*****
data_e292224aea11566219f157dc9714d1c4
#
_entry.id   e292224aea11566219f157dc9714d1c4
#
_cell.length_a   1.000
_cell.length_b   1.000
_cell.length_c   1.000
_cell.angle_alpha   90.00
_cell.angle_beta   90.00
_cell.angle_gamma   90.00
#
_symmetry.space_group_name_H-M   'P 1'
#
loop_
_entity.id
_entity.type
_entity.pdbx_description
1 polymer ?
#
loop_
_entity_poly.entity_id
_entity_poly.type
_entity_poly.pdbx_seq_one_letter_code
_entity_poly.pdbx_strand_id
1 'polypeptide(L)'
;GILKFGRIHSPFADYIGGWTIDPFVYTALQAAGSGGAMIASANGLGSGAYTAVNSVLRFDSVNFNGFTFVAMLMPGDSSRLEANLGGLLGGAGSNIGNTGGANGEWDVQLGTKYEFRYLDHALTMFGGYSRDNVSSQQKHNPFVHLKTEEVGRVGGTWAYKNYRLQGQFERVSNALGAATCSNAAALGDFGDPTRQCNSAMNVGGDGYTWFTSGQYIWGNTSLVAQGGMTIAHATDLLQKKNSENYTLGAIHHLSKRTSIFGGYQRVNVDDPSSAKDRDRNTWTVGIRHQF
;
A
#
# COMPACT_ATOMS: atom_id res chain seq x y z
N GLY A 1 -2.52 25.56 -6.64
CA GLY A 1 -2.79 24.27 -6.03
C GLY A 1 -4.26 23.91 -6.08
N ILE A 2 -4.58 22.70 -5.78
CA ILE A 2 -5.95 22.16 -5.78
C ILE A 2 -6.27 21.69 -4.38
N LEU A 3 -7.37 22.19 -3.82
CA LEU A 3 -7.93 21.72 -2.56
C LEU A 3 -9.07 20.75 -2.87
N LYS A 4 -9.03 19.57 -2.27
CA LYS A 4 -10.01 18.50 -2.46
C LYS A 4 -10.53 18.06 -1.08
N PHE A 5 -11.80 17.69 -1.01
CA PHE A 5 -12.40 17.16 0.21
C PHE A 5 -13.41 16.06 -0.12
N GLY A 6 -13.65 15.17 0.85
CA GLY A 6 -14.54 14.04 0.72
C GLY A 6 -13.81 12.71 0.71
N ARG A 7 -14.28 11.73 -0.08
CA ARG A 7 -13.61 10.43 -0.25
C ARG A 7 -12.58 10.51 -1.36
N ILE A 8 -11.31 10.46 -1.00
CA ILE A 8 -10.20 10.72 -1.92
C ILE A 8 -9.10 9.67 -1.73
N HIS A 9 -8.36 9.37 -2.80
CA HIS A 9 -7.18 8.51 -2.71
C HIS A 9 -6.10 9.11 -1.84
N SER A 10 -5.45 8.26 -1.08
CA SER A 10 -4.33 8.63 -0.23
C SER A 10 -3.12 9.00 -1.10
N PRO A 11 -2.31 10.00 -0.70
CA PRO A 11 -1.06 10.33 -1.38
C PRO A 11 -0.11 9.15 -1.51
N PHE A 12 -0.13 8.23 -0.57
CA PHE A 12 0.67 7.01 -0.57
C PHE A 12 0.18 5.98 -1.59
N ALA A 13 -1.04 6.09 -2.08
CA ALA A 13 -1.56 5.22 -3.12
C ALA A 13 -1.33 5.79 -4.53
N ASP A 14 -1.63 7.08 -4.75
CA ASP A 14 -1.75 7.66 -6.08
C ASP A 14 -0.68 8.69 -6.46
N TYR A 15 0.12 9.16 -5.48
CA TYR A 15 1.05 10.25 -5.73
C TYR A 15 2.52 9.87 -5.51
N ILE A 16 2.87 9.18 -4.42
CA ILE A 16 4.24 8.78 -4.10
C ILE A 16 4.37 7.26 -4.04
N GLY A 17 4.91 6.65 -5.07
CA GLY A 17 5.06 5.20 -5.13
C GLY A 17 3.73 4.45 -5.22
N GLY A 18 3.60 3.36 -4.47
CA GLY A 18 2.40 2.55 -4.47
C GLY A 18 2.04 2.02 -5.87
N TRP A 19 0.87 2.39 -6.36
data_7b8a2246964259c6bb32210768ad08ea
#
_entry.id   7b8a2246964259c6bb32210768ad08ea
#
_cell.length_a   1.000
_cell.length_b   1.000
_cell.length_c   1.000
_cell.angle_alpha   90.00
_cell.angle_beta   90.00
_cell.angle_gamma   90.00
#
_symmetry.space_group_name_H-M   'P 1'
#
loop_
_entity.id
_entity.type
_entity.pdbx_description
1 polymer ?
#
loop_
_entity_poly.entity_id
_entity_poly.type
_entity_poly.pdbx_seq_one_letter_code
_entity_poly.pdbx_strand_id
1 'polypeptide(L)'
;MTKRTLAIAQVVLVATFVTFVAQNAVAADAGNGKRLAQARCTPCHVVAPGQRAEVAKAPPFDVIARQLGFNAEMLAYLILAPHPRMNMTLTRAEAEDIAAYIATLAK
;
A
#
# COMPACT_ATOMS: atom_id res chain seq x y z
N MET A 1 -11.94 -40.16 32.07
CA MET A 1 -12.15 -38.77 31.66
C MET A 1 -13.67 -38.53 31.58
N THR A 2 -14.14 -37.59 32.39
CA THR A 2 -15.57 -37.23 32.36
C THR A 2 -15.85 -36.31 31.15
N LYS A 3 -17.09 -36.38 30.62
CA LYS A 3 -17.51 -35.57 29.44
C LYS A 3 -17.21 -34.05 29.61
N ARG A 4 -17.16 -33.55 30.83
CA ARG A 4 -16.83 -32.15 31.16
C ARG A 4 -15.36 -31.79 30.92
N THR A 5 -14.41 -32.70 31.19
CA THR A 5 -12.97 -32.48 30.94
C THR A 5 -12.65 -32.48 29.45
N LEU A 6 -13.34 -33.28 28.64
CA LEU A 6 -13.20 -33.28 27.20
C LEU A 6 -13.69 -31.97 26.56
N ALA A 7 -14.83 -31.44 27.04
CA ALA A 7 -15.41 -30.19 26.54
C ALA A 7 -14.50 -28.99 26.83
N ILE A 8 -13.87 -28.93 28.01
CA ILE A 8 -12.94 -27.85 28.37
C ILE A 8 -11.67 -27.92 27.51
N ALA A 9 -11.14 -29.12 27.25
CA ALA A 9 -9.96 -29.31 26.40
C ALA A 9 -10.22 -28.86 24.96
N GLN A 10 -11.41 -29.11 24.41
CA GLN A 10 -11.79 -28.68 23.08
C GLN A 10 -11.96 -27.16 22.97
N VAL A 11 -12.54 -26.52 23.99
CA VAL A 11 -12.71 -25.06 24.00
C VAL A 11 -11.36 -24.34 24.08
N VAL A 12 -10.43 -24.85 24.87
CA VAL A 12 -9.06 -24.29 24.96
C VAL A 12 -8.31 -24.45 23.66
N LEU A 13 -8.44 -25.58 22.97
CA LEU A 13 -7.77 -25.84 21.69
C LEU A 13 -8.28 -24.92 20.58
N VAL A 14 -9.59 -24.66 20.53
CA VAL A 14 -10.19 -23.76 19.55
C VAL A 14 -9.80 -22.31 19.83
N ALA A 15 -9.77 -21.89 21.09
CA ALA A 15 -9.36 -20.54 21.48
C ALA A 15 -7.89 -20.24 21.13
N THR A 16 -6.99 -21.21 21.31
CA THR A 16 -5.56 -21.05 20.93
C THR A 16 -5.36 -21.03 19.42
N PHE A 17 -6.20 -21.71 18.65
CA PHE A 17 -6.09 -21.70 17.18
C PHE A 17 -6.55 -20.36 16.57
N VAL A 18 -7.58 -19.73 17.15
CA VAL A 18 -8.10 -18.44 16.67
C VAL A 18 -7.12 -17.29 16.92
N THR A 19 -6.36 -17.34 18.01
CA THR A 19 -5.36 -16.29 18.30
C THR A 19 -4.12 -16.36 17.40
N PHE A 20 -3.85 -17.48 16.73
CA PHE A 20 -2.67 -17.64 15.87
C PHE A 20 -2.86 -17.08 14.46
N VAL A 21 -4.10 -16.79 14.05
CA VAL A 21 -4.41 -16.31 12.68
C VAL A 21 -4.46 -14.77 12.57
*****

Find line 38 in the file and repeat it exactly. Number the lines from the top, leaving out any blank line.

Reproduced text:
CA LEU A 3 -7.93 21.72 -2.56